‘Woman’s World’ was a very encouraging start. Having leaked well over a year ago, fans had a tantalisingly tantric wait before its official release in the latter half of 2013. A sledgehammer ode to female empowerment, Cher’s voice is as bombastic and imposing as ever over Paul Oakenfold and JD Walker’s synthesised, slugging beat. It sets the tone effectively for an album of two halves: the first, ensconced firmly in the club, is a front-loaded party wagon. With beats that grab you firmly by the balls, instilling in you the euphoric haze of dancing shirtless on a podium at 3am, doused in sweat, high on life, and drowning in JÃ¤germeister. It belies the introspective, gentle sounding album title – Closer To The Truth (taken from a lyric in ‘I Walk Alone’, one of two songs here written by P!nk) – and as Cher herself admitted during the promo junket, ‘Dressed To Kill’ would be a more apt title. Which indeed it would. The bristling confidence of the first half-dozen tracks on the album is the perfect soundtrack for drag queens the world over as they fire up the smoke machines, put on their heels, and strut henceforth to the nearest Kiki.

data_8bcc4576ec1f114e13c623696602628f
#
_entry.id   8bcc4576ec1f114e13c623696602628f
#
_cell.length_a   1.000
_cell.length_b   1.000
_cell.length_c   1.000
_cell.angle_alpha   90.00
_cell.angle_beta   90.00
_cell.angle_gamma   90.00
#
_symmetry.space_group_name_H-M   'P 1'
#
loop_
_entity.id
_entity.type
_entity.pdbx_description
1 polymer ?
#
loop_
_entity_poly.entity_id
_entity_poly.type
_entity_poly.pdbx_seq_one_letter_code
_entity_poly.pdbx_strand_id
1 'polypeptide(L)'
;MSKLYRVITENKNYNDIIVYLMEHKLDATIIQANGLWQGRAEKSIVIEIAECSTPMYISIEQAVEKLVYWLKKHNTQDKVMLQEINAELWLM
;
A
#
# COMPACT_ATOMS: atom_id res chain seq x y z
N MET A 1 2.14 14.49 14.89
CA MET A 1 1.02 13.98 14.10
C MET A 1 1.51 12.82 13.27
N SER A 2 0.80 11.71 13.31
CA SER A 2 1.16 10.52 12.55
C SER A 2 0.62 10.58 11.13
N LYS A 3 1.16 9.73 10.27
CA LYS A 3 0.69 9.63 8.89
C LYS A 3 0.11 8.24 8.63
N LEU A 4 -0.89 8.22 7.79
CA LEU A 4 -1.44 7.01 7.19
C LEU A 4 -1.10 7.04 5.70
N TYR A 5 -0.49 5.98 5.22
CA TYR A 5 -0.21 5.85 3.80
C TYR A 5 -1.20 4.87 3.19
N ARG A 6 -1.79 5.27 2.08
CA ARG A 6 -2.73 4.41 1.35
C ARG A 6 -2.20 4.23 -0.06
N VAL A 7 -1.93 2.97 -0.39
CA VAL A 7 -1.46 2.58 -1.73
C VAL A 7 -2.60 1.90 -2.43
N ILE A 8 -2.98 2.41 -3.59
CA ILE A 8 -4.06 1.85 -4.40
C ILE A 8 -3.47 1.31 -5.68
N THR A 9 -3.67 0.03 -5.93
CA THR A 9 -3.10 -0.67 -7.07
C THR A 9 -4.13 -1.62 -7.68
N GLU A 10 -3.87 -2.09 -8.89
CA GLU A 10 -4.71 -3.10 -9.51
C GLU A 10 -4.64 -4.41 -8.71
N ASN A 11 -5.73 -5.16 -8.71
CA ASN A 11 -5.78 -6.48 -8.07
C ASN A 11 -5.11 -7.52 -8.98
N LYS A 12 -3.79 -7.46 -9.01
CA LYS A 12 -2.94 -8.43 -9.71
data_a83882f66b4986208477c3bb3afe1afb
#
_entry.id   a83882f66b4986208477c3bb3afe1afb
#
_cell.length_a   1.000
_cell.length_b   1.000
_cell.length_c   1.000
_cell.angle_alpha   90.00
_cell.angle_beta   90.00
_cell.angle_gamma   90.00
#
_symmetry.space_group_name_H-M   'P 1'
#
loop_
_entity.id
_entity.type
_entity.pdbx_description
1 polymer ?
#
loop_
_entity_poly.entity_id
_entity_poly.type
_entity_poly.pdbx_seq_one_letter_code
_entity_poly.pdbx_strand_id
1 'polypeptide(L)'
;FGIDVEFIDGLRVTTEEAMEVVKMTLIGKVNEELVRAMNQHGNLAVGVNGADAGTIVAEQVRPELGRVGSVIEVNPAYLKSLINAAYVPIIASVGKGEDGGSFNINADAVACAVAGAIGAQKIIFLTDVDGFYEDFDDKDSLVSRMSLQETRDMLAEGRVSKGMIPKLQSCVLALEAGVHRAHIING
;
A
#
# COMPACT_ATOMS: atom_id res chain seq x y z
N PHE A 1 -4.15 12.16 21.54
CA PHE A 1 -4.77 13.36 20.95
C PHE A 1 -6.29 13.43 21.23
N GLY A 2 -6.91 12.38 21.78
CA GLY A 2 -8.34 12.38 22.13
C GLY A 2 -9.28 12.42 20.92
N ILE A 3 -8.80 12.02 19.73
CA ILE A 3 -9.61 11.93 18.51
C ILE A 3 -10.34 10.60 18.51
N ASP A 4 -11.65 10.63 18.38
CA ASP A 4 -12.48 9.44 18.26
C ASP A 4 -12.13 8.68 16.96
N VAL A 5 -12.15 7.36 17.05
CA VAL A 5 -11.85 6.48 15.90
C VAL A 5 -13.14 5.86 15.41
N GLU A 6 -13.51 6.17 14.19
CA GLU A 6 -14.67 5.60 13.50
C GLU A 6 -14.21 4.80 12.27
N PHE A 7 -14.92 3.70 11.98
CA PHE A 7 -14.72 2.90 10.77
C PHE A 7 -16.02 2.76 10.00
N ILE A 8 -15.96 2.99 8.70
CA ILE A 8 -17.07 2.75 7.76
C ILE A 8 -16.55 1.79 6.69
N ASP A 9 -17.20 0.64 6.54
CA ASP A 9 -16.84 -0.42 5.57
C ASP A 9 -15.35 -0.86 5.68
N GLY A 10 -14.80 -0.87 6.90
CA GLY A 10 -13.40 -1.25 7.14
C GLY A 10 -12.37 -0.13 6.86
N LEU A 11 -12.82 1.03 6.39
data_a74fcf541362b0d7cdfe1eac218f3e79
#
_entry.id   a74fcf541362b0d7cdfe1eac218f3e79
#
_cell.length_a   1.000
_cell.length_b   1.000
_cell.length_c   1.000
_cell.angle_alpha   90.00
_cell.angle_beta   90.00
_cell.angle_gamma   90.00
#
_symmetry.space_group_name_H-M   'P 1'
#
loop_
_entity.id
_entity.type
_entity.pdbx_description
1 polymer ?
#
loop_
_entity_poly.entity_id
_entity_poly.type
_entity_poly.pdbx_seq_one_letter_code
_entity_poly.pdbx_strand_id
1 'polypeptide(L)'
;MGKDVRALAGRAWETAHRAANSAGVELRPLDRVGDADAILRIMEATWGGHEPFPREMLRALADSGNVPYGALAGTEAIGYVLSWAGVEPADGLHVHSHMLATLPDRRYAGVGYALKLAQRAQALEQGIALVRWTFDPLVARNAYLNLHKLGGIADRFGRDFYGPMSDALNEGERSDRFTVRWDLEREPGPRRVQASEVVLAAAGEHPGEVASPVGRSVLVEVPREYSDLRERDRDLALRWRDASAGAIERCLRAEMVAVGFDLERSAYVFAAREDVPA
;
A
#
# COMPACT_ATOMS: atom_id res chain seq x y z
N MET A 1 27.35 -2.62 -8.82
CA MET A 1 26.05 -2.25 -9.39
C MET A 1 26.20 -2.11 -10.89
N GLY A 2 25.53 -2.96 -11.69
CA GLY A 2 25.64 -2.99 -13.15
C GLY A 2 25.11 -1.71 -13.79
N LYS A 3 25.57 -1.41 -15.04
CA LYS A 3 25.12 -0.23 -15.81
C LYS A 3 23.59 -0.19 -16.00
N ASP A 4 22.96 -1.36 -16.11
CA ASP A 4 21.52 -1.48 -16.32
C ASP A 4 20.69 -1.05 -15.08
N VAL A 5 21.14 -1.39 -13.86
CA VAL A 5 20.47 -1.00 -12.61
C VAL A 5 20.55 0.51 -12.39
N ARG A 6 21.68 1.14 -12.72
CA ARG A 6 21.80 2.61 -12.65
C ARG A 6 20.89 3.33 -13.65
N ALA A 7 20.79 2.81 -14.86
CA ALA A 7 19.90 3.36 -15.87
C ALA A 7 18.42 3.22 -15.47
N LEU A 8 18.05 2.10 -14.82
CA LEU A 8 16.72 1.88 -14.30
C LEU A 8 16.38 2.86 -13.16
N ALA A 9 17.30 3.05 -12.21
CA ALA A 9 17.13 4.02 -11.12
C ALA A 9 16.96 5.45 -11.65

The vocoder is still very much in play, never moreso than on ‘Take It Like a Man’, a collaboration with Scissor Sisters frontman Jake Shears. It’s so preposterously Hi-NRG with Eurodance beats that it’s like going ten rounds with Mike Tyson whilst high on poppers. While the autotune here submerges Cher’s vocals again, the difference, which is reassuringly evident across the dance portion of the album, is that the lineup of producers – Oakenfold, Mark Taylor, Kuk Harrell, Billy Mann, MachoPsycho, amongst others – are more than adept at utilising the effect to embrace and enhance rather than overwhelm her. [tweetable alt=”‘Her soaring voice dominates the frenetic beats, creating anthemic dance tracks’ @ChiefBrody1984 on @Cher’s new album”]Cher’s soaring, bulldozer voice totally dominates the frenetic beats, creating a series of anthemic dance tracks[/tweetable] (‘My Love’, ‘Red’) which reverberate through the brain like an Ibizan hangover.